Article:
InBev concern over high tax on beer
Belgium-based beer major Anheuser-Busch InBev sees taxation and accessibility as the key factors holding back the growth of the beer industry in India even as it looks to expand its product range.
- Published 11.06.18
Calcutta: Belgium-based beer major Anheuser-Busch InBev sees taxation and accessibility as the key factors holding back the growth of the beer industry in India even as it looks to expand its product range.
Unlike other countries, in India, the tax on beer is not based on the alcohol content, but the volume and price which makes the end product more expensive for consumers. Moreover, each state can set its own excise duty, adding to the complexity in pricing.
"In most countries beer is taxed on the alcoholic content. For example, 1 litre of beer contains around 5-7 per cent of alcohol. In other countries, you would be taxed on the 5-7 per cent. If you consider a litre of scotch, it has around 42 per cent alcohol, it gets almost the same tax as beer. This is something unique here and there is no drive to moderation," Jan Craps, president (APAC South) of ABInBev, told The Telegraph during an interaction to announce the use of renewable energy at its brewery in Mysore.
According to Ben Verhaert, the India president of ABInBev, accessibility is another limiting factor. "(It is estimated) there is one outlet for every 200 people in China whereas in India, it is one outlet for 16,000 people. So the accessibility is limited," Verhaert said.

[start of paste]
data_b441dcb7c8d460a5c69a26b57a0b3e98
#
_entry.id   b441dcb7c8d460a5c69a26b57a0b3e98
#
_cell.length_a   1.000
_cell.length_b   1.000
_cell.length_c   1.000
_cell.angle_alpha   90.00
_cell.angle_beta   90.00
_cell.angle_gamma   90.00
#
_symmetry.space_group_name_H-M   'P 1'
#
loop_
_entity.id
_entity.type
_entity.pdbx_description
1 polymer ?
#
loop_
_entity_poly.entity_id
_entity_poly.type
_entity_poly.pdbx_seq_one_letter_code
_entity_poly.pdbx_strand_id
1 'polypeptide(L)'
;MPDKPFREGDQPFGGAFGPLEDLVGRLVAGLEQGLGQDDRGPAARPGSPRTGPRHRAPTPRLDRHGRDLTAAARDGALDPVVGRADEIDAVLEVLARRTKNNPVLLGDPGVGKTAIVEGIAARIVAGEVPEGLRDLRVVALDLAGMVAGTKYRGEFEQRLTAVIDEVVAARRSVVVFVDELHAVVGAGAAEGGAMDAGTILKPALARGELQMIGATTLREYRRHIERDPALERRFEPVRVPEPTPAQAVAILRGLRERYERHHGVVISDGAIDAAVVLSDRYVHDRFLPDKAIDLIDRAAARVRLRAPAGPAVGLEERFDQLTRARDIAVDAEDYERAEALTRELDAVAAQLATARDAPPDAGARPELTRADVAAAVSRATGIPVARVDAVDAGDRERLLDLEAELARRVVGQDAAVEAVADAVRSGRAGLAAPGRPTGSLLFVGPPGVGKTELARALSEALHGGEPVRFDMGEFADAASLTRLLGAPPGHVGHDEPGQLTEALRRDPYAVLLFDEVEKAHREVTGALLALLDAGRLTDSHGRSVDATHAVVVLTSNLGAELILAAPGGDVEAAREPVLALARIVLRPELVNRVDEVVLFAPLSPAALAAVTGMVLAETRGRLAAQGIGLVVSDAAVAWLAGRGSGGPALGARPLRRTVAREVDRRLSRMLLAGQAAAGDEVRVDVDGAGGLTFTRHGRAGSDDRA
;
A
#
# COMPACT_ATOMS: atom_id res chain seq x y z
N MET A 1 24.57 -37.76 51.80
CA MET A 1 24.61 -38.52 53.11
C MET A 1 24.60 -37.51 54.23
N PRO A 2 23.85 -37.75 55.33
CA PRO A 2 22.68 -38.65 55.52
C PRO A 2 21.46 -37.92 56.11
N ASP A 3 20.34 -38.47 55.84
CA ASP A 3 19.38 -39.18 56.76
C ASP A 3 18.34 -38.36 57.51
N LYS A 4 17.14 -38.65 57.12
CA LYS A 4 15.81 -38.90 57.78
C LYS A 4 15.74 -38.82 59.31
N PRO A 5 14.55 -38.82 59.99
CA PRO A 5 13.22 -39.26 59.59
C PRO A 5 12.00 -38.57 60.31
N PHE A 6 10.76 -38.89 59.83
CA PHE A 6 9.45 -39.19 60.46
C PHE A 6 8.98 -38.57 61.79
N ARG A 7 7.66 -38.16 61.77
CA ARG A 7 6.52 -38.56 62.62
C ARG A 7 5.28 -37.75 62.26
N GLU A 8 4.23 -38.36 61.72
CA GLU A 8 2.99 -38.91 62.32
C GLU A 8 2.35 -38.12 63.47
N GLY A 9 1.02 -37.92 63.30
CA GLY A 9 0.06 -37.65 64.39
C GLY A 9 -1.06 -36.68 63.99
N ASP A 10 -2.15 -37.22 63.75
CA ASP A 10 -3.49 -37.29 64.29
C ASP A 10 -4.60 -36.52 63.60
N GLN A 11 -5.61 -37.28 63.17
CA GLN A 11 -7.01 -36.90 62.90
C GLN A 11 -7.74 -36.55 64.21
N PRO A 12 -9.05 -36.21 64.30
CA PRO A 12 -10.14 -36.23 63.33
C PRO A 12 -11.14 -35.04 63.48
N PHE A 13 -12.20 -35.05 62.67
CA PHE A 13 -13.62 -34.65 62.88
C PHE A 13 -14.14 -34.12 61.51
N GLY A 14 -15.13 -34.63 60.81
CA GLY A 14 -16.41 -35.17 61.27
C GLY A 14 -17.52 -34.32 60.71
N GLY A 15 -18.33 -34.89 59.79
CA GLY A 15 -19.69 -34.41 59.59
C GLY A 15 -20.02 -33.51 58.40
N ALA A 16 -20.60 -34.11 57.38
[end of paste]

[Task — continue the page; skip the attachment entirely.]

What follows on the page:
Industry data suggest India has one of the lowest levels of beer consumption per capita in Asia - estimated at around 5.1 litres per capita compared with the regional average of 20.9 litres per capita. So, in India, beer constitutes around 10-15 per cent of the total alcoholic beverages, while in the other markets it is more than 50 per cent.
Despite the constraints, the beer market is seen to grow annually at an average of 6.9 per cent between 2018 and 2022, according to BMI Research, reaching 6.5 billion litres in total, up from an estimated 4.7 billion litres in 2017.
"With the per capita consumption low and disposable income expected to increase, this kind of growth seems realistic," said Verhaert.